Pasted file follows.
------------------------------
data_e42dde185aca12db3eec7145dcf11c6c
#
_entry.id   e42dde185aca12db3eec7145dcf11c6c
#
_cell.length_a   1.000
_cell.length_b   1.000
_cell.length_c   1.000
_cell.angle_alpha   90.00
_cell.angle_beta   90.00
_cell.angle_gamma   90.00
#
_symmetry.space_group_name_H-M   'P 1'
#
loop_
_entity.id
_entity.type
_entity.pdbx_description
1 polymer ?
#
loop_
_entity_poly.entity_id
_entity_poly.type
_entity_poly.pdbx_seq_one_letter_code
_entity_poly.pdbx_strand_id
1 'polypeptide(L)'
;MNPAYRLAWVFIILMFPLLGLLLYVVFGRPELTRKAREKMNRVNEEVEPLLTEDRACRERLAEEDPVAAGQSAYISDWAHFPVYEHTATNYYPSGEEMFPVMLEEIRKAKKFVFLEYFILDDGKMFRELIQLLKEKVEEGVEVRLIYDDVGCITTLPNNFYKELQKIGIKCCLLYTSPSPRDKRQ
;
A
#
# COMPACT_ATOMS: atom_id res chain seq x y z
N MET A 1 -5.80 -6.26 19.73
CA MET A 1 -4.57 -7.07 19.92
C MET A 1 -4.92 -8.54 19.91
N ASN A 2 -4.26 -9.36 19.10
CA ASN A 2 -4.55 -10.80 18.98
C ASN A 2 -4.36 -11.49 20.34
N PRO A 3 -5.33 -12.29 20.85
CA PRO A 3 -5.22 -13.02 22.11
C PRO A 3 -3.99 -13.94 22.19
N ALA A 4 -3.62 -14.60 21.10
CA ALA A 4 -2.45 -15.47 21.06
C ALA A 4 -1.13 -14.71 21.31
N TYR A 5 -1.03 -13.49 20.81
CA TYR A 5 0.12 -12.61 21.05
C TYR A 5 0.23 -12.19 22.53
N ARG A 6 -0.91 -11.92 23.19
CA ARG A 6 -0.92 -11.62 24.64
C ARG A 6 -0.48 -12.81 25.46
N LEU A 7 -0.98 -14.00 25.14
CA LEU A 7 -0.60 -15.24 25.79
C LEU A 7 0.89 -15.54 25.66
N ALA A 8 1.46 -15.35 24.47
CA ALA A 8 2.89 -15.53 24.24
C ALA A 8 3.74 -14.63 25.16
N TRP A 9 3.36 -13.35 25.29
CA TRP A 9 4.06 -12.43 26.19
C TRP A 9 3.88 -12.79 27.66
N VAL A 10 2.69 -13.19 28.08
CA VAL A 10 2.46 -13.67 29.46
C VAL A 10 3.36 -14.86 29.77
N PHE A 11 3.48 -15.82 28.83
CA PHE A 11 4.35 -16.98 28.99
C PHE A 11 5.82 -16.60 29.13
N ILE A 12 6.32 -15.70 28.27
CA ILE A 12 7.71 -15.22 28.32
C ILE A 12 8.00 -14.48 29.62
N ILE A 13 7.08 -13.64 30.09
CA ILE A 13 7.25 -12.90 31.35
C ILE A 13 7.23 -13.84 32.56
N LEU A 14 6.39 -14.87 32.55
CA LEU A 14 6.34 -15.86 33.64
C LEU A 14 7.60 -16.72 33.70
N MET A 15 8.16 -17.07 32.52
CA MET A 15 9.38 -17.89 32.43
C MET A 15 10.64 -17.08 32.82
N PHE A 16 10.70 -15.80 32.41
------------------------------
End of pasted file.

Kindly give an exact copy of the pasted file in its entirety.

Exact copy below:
data_e42dde185aca12db3eec7145dcf11c6c
#
_entry.id   e42dde185aca12db3eec7145dcf11c6c
#
_cell.length_a   1.000
_cell.length_b   1.000
_cell.length_c   1.000
_cell.angle_alpha   90.00
_cell.angle_beta   90.00
_cell.angle_gamma   90.00
#
_symmetry.space_group_name_H-M   'P 1'
#
loop_
_entity.id
_entity.type
_entity.pdbx_description
1 polymer ?
#
loop_
_entity_poly.entity_id
_entity_poly.type
_entity_poly.pdbx_seq_one_letter_code
_entity_poly.pdbx_strand_id
1 'polypeptide(L)'
;MNPAYRLAWVFIILMFPLLGLLLYVVFGRPELTRKAREKMNRVNEEVEPLLTEDRACRERLAEEDPVAAGQSAYISDWAHFPVYEHTATNYYPSGEEMFPVMLEEIRKAKKFVFLEYFILDDGKMFRELIQLLKEKVEEGVEVRLIYDDVGCITTLPNNFYKELQKIGIKCCLLYTSPSPRDKRQ
;
A
#
# COMPACT_ATOMS: atom_id res chain seq x y z
N MET A 1 -5.80 -6.26 19.73
CA MET A 1 -4.57 -7.07 19.92
C MET A 1 -4.92 -8.54 19.91
N ASN A 2 -4.26 -9.36 19.10
CA ASN A 2 -4.55 -10.80 18.98
C ASN A 2 -4.36 -11.49 20.34
N PRO A 3 -5.33 -12.29 20.85
CA PRO A 3 -5.22 -13.02 22.11
C PRO A 3 -3.99 -13.94 22.19
N ALA A 4 -3.62 -14.60 21.10
CA ALA A 4 -2.45 -15.47 21.06
C ALA A 4 -1.13 -14.71 21.31
N TYR A 5 -1.03 -13.49 20.81
CA TYR A 5 0.12 -12.61 21.05
C TYR A 5 0.23 -12.19 22.53
N ARG A 6 -0.91 -11.92 23.19
CA ARG A 6 -0.92 -11.62 24.64
C ARG A 6 -0.48 -12.81 25.46
N LEU A 7 -0.98 -14.00 25.14
CA LEU A 7 -0.60 -15.24 25.79
C LEU A 7 0.89 -15.54 25.66
N ALA A 8 1.46 -15.35 24.47
CA ALA A 8 2.89 -15.53 24.24
C ALA A 8 3.74 -14.63 25.16
N TRP A 9 3.36 -13.35 25.29
CA TRP A 9 4.06 -12.43 26.19
C TRP A 9 3.88 -12.79 27.66
N VAL A 10 2.69 -13.19 28.08
CA VAL A 10 2.46 -13.67 29.46
C VAL A 10 3.36 -14.86 29.77
N PHE A 11 3.48 -15.82 28.83
CA PHE A 11 4.35 -16.98 28.99
C PHE A 11 5.82 -16.60 29.13
N ILE A 12 6.32 -15.70 28.27
CA ILE A 12 7.71 -15.22 28.32
C ILE A 12 8.00 -14.48 29.62
N ILE A 13 7.08 -13.64 30.09
CA ILE A 13 7.25 -12.90 31.35
C ILE A 13 7.23 -13.84 32.56
N LEU A 14 6.39 -14.87 32.55
CA LEU A 14 6.34 -15.86 33.64
C LEU A 14 7.60 -16.72 33.70
N MET A 15 8.16 -17.07 32.52
CA MET A 15 9.38 -17.89 32.43
C MET A 15 10.64 -17.08 32.82
N PHE A 16 10.70 -15.80 32.41